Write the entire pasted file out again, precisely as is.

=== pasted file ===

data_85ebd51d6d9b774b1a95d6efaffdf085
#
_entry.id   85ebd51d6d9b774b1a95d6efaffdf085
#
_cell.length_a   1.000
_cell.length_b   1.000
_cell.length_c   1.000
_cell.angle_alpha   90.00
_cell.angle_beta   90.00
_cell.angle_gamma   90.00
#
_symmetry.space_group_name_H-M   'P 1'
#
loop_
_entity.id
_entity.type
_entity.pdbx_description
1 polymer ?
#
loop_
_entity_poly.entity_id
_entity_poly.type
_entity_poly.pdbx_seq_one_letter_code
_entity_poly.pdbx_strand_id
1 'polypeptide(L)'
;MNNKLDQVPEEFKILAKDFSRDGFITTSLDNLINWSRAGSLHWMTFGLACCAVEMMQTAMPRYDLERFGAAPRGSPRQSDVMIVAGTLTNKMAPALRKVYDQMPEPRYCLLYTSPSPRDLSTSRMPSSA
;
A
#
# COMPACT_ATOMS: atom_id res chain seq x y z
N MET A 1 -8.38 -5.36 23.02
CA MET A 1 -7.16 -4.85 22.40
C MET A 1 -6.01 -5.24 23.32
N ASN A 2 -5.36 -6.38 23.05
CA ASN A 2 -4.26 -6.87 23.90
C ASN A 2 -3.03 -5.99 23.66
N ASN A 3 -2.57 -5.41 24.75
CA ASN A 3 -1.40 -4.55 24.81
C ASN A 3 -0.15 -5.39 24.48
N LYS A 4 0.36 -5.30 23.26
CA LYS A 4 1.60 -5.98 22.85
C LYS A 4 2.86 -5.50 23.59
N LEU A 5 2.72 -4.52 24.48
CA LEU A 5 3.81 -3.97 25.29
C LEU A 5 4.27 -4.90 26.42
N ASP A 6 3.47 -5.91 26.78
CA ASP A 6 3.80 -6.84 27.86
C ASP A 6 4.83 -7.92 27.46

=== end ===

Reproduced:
data_85ebd51d6d9b774b1a95d6efaffdf085
#
_entry.id   85ebd51d6d9b774b1a95d6efaffdf085
#
_cell.length_a   1.000
_cell.length_b   1.000
_cell.length_c   1.000
_cell.angle_alpha   90.00
_cell.angle_beta   90.00
_cell.angle_gamma   90.00
#
_symmetry.space_group_name_H-M   'P 1'
#
loop_
_entity.id
_entity.type
_entity.pdbx_description
1 polymer ?
#
loop_
_entity_poly.entity_id
_entity_poly.type
_entity_poly.pdbx_seq_one_letter_code
_entity_poly.pdbx_strand_id
1 'polypeptide(L)'
;MNNKLDQVPEEFKILAKDFSRDGFITTSLDNLINWSRAGSLHWMTFGLACCAVEMMQTAMPRYDLERFGAAPRGSPRQSDVMIVAGTLTNKMAPALRKVYDQMPEPRYCLLYTSPSPRDLSTSRMPSSA
;
A
#
# COMPACT_ATOMS: atom_id res chain seq x y z
N MET A 1 -8.38 -5.36 23.02
CA MET A 1 -7.16 -4.85 22.40
C MET A 1 -6.01 -5.24 23.32
N ASN A 2 -5.36 -6.38 23.05
CA ASN A 2 -4.26 -6.87 23.90
C ASN A 2 -3.03 -5.99 23.66
N ASN A 3 -2.57 -5.41 24.75
CA ASN A 3 -1.40 -4.55 24.81
C ASN A 3 -0.15 -5.39 24.48
N LYS A 4 0.36 -5.30 23.26
CA LYS A 4 1.60 -5.98 22.85
C LYS A 4 2.86 -5.50 23.59
N LEU A 5 2.72 -4.52 24.48
CA LEU A 5 3.81 -3.97 25.29
C LEU A 5 4.27 -4.90 26.42
N ASP A 6 3.47 -5.91 26.78
CA ASP A 6 3.80 -6.84 27.86
C ASP A 6 4.83 -7.92 27.46